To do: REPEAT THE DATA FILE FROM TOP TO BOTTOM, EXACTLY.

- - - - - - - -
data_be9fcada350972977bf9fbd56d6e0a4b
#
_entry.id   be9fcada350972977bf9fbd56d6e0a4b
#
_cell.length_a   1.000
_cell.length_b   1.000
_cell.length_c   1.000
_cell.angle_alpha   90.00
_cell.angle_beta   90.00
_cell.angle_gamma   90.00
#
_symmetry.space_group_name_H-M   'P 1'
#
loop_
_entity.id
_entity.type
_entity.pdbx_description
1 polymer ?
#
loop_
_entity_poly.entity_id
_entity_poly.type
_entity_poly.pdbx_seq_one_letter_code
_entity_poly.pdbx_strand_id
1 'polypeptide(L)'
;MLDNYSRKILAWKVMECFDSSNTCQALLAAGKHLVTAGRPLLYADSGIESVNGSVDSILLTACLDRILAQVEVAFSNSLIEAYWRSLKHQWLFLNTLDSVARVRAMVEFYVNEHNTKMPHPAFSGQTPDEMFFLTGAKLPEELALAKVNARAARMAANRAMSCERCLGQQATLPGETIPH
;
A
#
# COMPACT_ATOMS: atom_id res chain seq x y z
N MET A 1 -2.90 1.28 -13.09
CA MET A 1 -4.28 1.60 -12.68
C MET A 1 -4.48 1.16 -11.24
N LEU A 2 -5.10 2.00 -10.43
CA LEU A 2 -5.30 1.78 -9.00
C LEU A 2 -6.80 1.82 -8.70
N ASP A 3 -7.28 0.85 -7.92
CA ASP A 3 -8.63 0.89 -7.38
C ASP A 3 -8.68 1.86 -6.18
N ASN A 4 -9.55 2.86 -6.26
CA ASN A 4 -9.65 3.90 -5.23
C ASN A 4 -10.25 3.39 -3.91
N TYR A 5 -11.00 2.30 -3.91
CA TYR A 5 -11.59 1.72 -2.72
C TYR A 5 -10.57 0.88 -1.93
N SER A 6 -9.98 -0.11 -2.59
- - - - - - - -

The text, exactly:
data_be9fcada350972977bf9fbd56d6e0a4b
#
_entry.id   be9fcada350972977bf9fbd56d6e0a4b
#
_cell.length_a   1.000
_cell.length_b   1.000
_cell.length_c   1.000
_cell.angle_alpha   90.00
_cell.angle_beta   90.00
_cell.angle_gamma   90.00
#
_symmetry.space_group_name_H-M   'P 1'
#
loop_
_entity.id
_entity.type
_entity.pdbx_description
1 polymer ?
#
loop_
_entity_poly.entity_id
_entity_poly.type
_entity_poly.pdbx_seq_one_letter_code
_entity_poly.pdbx_strand_id
1 'polypeptide(L)'
;MLDNYSRKILAWKVMECFDSSNTCQALLAAGKHLVTAGRPLLYADSGIESVNGSVDSILLTACLDRILAQVEVAFSNSLIEAYWRSLKHQWLFLNTLDSVARVRAMVEFYVNEHNTKMPHPAFSGQTPDEMFFLTGAKLPEELALAKVNARAARMAANRAMSCERCLGQQATLPGETIPH
;
A
#
# COMPACT_ATOMS: atom_id res chain seq x y z
N MET A 1 -2.90 1.28 -13.09
CA MET A 1 -4.28 1.60 -12.68
C MET A 1 -4.48 1.16 -11.24
N LEU A 2 -5.10 2.00 -10.43
CA LEU A 2 -5.30 1.78 -9.00
C LEU A 2 -6.80 1.82 -8.70
N ASP A 3 -7.28 0.85 -7.92
CA ASP A 3 -8.63 0.89 -7.38
C ASP A 3 -8.68 1.86 -6.18
N ASN A 4 -9.55 2.86 -6.26
CA ASN A 4 -9.65 3.90 -5.23
C ASN A 4 -10.25 3.39 -3.91
N TYR A 5 -11.00 2.30 -3.91
CA TYR A 5 -11.59 1.72 -2.72
C TYR A 5 -10.57 0.88 -1.93
N SER A 6 -9.98 -0.11 -2.59